Happy Holidays

And so it begins.  Gently first and then perhaps rising to a persistent but congenial frenzy.  The run-up to Christmas. 

By now, "Stir-up Sunday" has been and gone.  It's a day that's defined in the Anglican church as the last Sunday before Advent, its dedicated prayer beseeching that our wills be "stirred up" and that people "plenteously bring forth the fruit of good works" but, more commonly, the day is associated with Christmas puddings.    Puddings and cakes, stuffed with rich dried fruit, need may strong hands to stir them.  It's traditional to make a wish!  Whatever the calendar says, it's nevery really too late to make a cake or a pudding, though these intensely fruity concoctions can benefit from long gestation.  Some people even make their puddings  a whole year ahead.

 

Some of our most treasured traditions are of course relatively recent - dating back, at least in these islands, only until the 19th century or so:  the roast turkey dinner; the Christmas tree.  The studded puddings and cakes, heavy with fruit and spice, come from further back in time.  Northern Europe  looks to warming foods at this time of year, for obvious reasons.  The disappearance of the sun in winter prompted many ancient rituals, many involving ingredients such as honey and spice which enlivened and warmed the darkening days.  A warm and cosy kitchen is the place to be as the weather draws in.  Our early brush with deepest winter has reminded many of us that home is the best (and for us and many others in recent days, the only possible) place to be!

 

Breads too, from all over Northern Europe carry on the traditions of celebration, warmth and luxury - for Christmas is the time to pull out all the stops and spare no expense.  At the bakery we are celebrating these long-held customs with our seasonal selection.  In addition to our traditional handmade mince pies (original or spelt), we are also making Stollen - the German bread that's somewhere between a loaf and a cake, with a rope of marzipan symbolising the Babty Jesus running the length of the loaf - the surrounding heavily fruited dough is meant to be the swaddling clothes.  The whole loaf is brushed with melted butter and dusted with icing sugar.  Another of our Christmas breads is the Vánocka, from the Czech Republic.  This is a spectacular compound plait topped with flaked almonds.  Finally, our Festive Sussex Cob is redolent with cardamom, honey, orange zest, and Harvey's of Lewes Old Ale  (those luxury ingredients again) - cheers!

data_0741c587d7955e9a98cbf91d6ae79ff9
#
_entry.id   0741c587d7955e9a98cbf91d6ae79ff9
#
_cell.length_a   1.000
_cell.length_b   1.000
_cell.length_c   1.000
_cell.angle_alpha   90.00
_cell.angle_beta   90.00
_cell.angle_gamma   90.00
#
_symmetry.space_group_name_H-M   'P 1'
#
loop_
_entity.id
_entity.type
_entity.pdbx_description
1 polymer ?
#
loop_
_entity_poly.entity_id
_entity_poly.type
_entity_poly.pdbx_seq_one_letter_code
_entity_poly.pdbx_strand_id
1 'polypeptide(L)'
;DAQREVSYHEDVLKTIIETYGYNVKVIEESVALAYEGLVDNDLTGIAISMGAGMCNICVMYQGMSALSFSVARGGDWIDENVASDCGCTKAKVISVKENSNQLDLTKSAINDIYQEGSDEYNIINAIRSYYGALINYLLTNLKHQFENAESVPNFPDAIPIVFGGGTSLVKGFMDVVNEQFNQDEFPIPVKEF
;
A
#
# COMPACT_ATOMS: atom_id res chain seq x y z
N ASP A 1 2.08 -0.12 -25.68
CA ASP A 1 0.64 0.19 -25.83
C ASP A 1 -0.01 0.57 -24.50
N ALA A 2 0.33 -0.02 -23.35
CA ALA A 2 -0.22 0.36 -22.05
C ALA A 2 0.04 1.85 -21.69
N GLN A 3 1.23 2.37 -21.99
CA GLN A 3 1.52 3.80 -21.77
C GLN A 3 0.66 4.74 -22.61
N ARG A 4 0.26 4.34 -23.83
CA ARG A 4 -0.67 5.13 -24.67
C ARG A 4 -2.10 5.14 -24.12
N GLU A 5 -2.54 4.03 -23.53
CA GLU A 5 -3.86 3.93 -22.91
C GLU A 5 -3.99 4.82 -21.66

European celebrations surrounding Christmas begin with Advent at the start of December and carry on right through the month and on past the New Year to Epiphany on the 6th of January.  Different places celebrate in different ways and on different days  - for many it is the 24th of December and not the 25th that is the main event.  But no matter the specific ways and varied traditions, across these differences there is a commitment to replulse the darkness and find a light that shines through - whether with deep religious overtones or with the simple conviviality of a meal shared with family and friends.  This is true of the winter festivals of other faiths and not only of Chirstianity.

 

However you celebrate the festive season, we hope you enjoy it to the full, with joy and peace that carries on through the year.  Season's Greetings from the Lighthouse Bakery!

December 7, 2010